sysid blog

Server Sent Events

If you are looking for realtime features in WEB applciations you often end with Websockets.

Just to be complete I also mention ‘Long/Short polling’ as a client-side pull option. I regard it as mere workaround to a realtime communication implementation.

As always, requirements are key:

SSE is a mechanism that allows the server to asynchronously push the data to the client once the client-server connection is established. The client subscribes to the server data via an Event Source.

What is SSE?

Server sent events are a part of the HTML standard, not HTTP1. They define a protocol that is invisible to the HTTP layer, and does not disrupt any of the lower layers.

At it’s core, SSE is just a Content-Type header that informs the client that the response will be delivered in pieces. It also alerts the browser that it should expose each piece to the code as it arrives, and not wait for the full request, much like WebSocket’s frames2.

On the browser this is implemented with the easy-to-use EventSource interface in client side code:

var source = new EventSource('updates.cgi');
source.onmessage = function (event) {

Why SSE?

  1. SSE is based on HTTP, so it has a natural fit with HTTP/2. This establishes an efficient transport layer based on multiplexed streams, out of the box. The client only needs one connection to get various data feeds (no magic limit of 6!).
  2. The client and server are informed when the connection drops, there is no special protocol needed.
  3. Reliability: Maintaining an unique Id with messages the server can see that the client missed a number of messages and send the backlog of missed messages on reconnect.
  4. Proxy issues are much easier to handle than with Websockets, after all you are talking plain HTTP.
  5. Load Balancing also just works as with regular HTTP sessions. Nothing special. Load Balancing of websockets can become very complicated and you have to roll your own solution.
  6. SSL: Tick in the box.

Features like small messages size and persistent open connections from client to server are nowadays provided by HTTP/2 via header compression and de-duplication.

WebSocket is basically a different protocol for delivering data3. It is cannot be multiplexed over HTTP/2 connections (it doesn’t really run on top of HTTP at all). Implementing custom multiplexing both on the server and the client is complicated.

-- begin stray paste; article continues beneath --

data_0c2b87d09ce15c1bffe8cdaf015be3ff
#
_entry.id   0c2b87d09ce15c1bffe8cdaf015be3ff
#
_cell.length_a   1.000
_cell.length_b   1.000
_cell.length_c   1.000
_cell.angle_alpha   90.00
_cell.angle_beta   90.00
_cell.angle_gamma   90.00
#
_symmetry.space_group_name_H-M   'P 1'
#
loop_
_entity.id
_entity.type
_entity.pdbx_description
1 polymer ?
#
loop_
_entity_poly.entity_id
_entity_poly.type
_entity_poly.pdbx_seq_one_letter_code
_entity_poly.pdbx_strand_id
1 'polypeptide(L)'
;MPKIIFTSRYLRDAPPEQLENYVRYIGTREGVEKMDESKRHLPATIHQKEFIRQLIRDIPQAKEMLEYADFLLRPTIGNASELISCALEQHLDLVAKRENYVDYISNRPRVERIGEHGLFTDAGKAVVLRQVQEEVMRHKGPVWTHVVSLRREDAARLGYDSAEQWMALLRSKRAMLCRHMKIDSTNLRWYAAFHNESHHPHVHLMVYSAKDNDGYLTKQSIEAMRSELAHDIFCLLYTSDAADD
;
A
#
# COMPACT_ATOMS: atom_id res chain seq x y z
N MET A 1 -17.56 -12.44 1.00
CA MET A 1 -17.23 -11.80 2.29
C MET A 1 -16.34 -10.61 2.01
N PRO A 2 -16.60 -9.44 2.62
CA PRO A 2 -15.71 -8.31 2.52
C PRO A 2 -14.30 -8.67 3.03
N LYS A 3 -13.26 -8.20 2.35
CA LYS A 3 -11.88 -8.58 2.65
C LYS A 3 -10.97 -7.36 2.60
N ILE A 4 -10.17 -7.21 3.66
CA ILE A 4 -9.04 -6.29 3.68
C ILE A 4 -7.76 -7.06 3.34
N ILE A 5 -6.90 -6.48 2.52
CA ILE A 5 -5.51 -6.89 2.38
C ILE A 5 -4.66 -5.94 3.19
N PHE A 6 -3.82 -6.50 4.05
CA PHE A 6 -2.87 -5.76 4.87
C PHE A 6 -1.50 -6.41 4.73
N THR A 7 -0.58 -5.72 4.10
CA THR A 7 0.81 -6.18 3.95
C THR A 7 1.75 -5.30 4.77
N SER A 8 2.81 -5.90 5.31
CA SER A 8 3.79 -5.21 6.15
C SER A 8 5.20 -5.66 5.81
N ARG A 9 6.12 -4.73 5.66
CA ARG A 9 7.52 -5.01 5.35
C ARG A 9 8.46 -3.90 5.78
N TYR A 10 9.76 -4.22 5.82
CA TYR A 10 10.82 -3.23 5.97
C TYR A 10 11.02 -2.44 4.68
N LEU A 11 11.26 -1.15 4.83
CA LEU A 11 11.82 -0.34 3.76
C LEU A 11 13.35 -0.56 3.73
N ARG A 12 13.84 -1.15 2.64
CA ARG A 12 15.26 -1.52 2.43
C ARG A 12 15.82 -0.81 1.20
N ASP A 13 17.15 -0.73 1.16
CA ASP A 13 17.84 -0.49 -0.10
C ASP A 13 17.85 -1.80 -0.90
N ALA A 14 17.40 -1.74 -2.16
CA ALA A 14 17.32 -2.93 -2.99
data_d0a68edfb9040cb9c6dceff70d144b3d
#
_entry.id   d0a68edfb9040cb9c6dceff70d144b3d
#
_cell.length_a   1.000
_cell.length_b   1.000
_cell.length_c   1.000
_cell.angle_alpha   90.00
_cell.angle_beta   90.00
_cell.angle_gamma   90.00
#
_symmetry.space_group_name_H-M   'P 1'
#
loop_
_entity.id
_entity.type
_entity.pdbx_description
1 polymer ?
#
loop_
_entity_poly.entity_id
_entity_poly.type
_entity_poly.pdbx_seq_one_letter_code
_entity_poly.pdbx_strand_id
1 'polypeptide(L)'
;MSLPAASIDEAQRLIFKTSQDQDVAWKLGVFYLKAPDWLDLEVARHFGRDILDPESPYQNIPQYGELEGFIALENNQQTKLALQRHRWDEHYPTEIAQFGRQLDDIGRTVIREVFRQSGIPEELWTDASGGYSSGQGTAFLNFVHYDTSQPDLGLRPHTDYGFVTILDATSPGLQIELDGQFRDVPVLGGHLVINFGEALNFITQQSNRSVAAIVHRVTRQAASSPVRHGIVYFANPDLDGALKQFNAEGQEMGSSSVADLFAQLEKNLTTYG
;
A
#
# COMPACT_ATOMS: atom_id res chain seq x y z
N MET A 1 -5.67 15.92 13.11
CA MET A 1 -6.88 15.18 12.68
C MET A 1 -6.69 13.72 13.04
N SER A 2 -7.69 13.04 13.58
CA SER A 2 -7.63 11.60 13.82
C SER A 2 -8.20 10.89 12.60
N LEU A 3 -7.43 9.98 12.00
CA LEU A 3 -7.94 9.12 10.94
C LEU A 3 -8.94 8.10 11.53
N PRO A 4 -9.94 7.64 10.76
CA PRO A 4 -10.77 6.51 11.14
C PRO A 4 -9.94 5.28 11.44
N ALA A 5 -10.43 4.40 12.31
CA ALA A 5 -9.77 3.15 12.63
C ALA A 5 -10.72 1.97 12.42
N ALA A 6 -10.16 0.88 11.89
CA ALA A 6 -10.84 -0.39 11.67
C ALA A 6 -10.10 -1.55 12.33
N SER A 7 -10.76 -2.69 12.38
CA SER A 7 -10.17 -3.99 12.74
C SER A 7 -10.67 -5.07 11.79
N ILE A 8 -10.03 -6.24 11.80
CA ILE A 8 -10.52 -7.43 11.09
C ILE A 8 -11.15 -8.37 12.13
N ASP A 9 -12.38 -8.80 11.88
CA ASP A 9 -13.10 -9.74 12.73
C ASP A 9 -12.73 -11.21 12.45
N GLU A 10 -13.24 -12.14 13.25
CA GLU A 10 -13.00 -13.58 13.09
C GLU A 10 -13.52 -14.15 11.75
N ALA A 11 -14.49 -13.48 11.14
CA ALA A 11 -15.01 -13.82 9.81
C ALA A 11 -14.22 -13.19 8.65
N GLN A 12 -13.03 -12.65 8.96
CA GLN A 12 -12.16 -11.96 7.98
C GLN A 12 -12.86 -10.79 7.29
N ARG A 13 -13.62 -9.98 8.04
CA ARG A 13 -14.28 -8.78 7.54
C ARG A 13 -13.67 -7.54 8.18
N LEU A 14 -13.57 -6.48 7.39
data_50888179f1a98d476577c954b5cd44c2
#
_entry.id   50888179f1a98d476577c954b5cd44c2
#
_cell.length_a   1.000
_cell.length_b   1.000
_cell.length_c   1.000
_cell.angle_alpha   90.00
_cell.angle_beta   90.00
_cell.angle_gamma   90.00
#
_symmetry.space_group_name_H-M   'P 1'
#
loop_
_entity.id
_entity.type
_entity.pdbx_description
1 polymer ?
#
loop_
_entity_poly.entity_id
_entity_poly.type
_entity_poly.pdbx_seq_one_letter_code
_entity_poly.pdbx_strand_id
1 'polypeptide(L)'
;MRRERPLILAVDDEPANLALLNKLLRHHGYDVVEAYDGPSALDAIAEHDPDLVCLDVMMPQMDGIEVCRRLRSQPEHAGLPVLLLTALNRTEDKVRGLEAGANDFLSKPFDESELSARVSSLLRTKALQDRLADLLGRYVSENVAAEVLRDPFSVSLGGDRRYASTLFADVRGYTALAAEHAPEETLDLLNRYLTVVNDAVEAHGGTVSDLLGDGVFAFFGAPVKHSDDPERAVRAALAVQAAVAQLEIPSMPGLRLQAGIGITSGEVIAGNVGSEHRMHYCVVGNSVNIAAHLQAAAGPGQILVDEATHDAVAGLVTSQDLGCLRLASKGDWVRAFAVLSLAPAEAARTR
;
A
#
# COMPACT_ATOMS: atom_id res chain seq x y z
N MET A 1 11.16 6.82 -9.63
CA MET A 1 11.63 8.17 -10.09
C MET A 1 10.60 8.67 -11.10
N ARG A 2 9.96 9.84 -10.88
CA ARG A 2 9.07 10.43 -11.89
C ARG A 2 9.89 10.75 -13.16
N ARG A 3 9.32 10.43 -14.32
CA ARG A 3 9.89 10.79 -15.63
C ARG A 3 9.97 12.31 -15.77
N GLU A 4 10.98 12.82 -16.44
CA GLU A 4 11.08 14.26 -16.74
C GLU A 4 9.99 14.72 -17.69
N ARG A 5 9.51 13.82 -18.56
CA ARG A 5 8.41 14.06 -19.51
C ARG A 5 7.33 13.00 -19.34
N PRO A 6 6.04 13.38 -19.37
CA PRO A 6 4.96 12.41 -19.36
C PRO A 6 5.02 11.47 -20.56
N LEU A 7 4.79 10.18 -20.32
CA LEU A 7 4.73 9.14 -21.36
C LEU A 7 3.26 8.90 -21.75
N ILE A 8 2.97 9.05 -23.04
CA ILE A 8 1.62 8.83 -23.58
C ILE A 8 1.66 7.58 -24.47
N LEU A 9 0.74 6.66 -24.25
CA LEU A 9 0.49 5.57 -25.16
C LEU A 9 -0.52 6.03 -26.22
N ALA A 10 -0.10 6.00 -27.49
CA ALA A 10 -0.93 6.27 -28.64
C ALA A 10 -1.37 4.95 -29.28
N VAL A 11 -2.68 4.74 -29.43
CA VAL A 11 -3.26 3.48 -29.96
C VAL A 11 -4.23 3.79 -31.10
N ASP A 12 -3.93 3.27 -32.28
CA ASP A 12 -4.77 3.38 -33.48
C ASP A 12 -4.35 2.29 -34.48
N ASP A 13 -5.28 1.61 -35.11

Don’t do it!

Make it work

Server Side code is not complicated to implement. One pitfall to look out for:
Proxy servers are known sometimes to drop HTTP connections after a short timeout. To protect against that, you can include a comment line (one starting with a ‘:’ character) every 15 seconds or so.

This is taken care of for you when using Starlette:

Python Implementation

Using Starlette as a modern high performance Python webserver you can use just use the Response type: EventSourceResponse.

It implements the SSE protocol for Starlette and takes care of the proxy thing:

import asyncio
import uvicorn
from starlette.applications import Starlette
from starlette.routing import Route
from sse_starlette.sse import EventSourceResponse

async def numbers(minimum, maximum):
    for i in range(minimum, maximum + 1):
        await asyncio.sleep(0.9)
        yield dict(data=i)

async def sse(request):
    generator = numbers(1, 5)
    return EventSourceResponse(generator)

routes = [
    Route("/", endpoint=sse)

app = Starlette(debug=True, routes=routes)

if __name__ == "__main__":, host="", port=8000, log_level='info')

All you have to do, is to implement a generator which provides the data to be streamed.


With Websocket you need to take care of a lot of problems that are already solved in plain HTTP.

If you just need to stream realtime data to many clients via an uncontrolled network, a.k.a. Internet, SSE are your friend. It simplifies your life and is around for long enough to be proven and tested.

#python #async